One of my role models is a former boss who I worked for at Xbox. I won’t name him, but he was heavily involved in inventing Xbox Live and he was one of the most impressive senior business people I have ever encountered. He taught me a great deal in a short space of time – primarily by precision questioning anything that I presented to him – but he also helped further my career by guiding me towards positive choices.


How did the marketing & promotion of games change in recent years? Where are we headed in games marketing in the next years to come?

I’m going to take a longer-range view here than I would normally but bear with me. I think the cost of creating games is going to fall dramatically over the next few years and the quality and size of games will also make some leaps forward thanks to AI. I think therefore that in time, we’ll see a much larger number of games launched each year. I expect most games to be cross-platform and there to be fewer exclusives. This will present new challenges around marketing and promoting games.

That said, I think that blockbuster game launches will continue, and I think that the art of storytelling in games will become increasingly enhanced. This is an area where gaming can learn more from the movie industry – Hollywood creates amazing stories and fantastic characters, and the gaming industry is using that playbook to bring to life deep character stories in even more exciting ways. Investment will be needed here so the cost of creating these blockbuster games won’t come down. I think this will offer unique and exciting ways to introduce gaming to new audiences and marketeers will have the opportunity to expand and iterate on these stories with exciting and creative marketing campaigns.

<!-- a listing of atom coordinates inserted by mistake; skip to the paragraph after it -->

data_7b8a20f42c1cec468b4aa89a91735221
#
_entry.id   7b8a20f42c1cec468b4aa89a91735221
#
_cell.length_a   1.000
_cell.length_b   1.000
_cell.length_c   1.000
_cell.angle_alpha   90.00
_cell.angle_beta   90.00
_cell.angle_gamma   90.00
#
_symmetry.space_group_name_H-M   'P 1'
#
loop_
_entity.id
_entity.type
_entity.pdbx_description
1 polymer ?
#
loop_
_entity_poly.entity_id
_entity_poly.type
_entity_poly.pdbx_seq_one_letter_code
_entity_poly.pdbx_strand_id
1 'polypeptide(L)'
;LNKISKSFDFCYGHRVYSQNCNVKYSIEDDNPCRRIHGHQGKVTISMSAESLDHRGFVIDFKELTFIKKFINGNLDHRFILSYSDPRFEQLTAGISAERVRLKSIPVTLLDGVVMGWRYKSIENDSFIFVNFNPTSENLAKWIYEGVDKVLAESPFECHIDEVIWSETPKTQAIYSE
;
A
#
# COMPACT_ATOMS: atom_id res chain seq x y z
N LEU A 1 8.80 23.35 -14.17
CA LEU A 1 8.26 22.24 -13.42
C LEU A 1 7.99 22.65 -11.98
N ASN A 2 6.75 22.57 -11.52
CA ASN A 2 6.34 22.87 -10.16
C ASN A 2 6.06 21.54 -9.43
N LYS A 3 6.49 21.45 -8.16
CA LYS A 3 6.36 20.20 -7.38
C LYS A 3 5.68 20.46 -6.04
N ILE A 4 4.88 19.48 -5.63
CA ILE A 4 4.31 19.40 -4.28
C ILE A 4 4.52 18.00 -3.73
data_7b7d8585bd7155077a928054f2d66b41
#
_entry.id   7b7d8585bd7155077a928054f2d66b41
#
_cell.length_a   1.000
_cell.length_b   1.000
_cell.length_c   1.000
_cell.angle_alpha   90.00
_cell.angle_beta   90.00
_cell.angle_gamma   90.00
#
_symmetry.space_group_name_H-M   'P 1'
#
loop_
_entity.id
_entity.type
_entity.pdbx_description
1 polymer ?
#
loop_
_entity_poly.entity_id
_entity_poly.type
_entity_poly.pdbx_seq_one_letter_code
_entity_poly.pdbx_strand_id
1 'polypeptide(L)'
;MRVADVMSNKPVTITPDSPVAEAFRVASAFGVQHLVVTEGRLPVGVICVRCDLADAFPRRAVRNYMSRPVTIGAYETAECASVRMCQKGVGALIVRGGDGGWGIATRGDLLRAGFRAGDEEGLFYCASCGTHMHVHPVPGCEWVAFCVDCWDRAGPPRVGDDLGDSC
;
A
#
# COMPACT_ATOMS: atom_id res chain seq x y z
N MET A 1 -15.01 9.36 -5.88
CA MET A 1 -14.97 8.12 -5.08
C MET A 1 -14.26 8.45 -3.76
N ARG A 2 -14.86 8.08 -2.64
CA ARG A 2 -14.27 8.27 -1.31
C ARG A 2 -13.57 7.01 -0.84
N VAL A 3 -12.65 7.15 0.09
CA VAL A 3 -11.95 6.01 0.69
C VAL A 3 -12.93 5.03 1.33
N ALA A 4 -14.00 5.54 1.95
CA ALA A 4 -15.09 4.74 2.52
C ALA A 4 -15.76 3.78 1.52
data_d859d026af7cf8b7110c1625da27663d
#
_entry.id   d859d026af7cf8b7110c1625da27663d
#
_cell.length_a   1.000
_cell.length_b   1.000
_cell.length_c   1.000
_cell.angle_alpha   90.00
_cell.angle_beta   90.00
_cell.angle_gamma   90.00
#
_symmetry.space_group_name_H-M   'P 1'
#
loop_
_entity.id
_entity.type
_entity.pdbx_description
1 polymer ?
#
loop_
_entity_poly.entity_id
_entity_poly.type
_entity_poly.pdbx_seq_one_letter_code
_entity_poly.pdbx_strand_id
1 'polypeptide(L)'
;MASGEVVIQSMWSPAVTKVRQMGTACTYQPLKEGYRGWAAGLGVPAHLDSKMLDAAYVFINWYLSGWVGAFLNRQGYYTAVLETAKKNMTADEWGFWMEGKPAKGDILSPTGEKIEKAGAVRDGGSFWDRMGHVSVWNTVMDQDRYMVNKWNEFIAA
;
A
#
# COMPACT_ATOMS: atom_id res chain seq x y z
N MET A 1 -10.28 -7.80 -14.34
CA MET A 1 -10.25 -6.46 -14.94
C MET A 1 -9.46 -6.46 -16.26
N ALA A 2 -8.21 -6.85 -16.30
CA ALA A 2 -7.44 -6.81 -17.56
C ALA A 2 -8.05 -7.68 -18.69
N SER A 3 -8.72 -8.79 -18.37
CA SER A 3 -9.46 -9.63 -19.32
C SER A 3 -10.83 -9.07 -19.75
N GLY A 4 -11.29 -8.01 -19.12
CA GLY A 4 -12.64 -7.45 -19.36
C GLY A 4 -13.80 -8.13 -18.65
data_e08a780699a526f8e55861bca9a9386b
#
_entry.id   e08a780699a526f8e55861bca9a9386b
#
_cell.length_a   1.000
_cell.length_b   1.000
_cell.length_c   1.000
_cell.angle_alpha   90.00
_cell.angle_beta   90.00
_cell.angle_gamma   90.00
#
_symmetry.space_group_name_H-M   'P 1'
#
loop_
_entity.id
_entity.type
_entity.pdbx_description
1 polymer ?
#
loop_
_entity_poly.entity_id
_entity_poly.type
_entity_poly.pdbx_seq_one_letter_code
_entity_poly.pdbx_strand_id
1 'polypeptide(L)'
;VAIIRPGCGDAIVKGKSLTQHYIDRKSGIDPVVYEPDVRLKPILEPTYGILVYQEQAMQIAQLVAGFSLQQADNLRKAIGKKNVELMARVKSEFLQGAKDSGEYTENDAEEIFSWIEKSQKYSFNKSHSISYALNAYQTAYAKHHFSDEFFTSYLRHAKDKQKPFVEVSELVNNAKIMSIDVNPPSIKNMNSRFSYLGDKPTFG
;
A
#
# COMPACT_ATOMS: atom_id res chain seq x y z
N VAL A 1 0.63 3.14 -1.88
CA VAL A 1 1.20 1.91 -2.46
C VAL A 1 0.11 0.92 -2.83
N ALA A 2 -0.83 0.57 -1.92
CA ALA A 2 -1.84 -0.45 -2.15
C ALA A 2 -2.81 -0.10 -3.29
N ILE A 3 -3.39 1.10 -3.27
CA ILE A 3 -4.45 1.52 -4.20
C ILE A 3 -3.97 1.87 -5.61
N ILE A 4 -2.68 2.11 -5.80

You’ve already talked a bit about VR gaming – what excites you the most about the future of virtual reality?

The gaming side of VR is obviously full of promise, and I can’t wait to see all the fantastic new titles that come out over the next few years. I’m equally excited about the potential of VR to transform other industries too, though. VR uniquely immerses you in a scenario and through that experience you can understand, feel, and learn so much more completely.

VR can safely put you in a situation that you otherwise wouldn’t be able to experience for real – you can virtually stand in someone else’s shoes and get a pretty good sense of what that is like. This can be a great way to develop more empathy and understanding and there are so many examples of where this is valuable – understanding discrimination, loneliness, dangerous situations, experiencing nature, visiting the inside of an Egyptian pyramid – the possibilities are endless. I’m excited to see how this develops in the future.


The media landscape has changed massively in the last ten years. However, PR is still one of the most important communications tools in the games sector. Where do you see PR in the next five years, what will the challenges be?

I think that PR has changed a lot in the last 10 years as well, although I think it’s true that, historically, PR hasn’t been a fast-moving industry! I think you are right that it will continue to be a super important tool within the games sector. Gamers love a big launch moment and engage with gaming brands with fierce loyalty. Today’s news is delivered via social though and so it feels like press releases need to have a 280-character limit.

I think gaming will continue to provide immensely PR-able moments though with celebrities, streamers and influencers all playing a big part and I’m excited about what’s coming – but watch out for the rise of micro-influencers as peer-to-peer recommendation and authenticity and relatability become increasingly important factors in consumer choice.


Bonus question: Which project / topic in your job were you particularly proud of?

I have to say that it’s the Truck Tour that we worked on together to launch Oculus Rift in Germany. There were some significant technical challenges and a lot of tough decisions to make, but seeing an idea brought to life and driving around Germany was really awesome. It ties in to our earlier discussion about how gaming is leading in marketing initiative innovation, and it also brought a lot of fun to a lot of people! I also launched one of the Tomb Raider games (a great female lead character there!) and the marketing won a bunch of awards which, I have to say, was pretty cool.